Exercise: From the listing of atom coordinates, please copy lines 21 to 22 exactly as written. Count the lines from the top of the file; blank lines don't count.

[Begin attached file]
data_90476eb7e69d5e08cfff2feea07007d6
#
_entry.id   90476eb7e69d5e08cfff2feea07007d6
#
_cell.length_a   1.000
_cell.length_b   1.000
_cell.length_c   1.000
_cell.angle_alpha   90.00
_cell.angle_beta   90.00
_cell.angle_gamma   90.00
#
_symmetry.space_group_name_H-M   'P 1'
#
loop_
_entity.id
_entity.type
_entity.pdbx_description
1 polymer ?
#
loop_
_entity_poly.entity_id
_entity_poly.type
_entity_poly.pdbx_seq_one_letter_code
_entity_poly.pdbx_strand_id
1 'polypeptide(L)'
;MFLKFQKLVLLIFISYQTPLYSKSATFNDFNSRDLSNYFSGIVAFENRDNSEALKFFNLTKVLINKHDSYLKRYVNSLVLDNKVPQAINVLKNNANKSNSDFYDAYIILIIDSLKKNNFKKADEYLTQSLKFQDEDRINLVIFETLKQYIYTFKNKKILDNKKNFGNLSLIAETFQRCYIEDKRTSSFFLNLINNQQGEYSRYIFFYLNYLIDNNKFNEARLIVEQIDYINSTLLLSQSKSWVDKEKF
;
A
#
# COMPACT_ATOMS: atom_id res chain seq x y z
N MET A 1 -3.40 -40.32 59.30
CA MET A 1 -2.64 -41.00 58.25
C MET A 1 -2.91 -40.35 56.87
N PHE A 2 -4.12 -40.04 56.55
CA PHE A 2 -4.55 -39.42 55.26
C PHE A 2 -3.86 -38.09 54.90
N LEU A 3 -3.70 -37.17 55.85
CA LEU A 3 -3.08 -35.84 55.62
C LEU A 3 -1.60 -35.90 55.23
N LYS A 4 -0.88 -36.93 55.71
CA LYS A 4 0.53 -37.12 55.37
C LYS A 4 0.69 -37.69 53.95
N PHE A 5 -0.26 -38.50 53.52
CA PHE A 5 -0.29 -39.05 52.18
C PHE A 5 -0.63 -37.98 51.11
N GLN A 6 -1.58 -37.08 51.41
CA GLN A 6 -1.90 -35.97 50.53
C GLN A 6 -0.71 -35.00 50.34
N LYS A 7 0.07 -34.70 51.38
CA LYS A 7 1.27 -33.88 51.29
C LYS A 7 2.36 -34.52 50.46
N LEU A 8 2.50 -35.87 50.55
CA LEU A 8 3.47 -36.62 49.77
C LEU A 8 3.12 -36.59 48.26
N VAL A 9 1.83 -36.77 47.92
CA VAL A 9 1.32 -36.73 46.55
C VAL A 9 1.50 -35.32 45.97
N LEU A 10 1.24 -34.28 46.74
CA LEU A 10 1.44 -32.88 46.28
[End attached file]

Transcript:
_entity_poly.entity_id
_entity_poly.type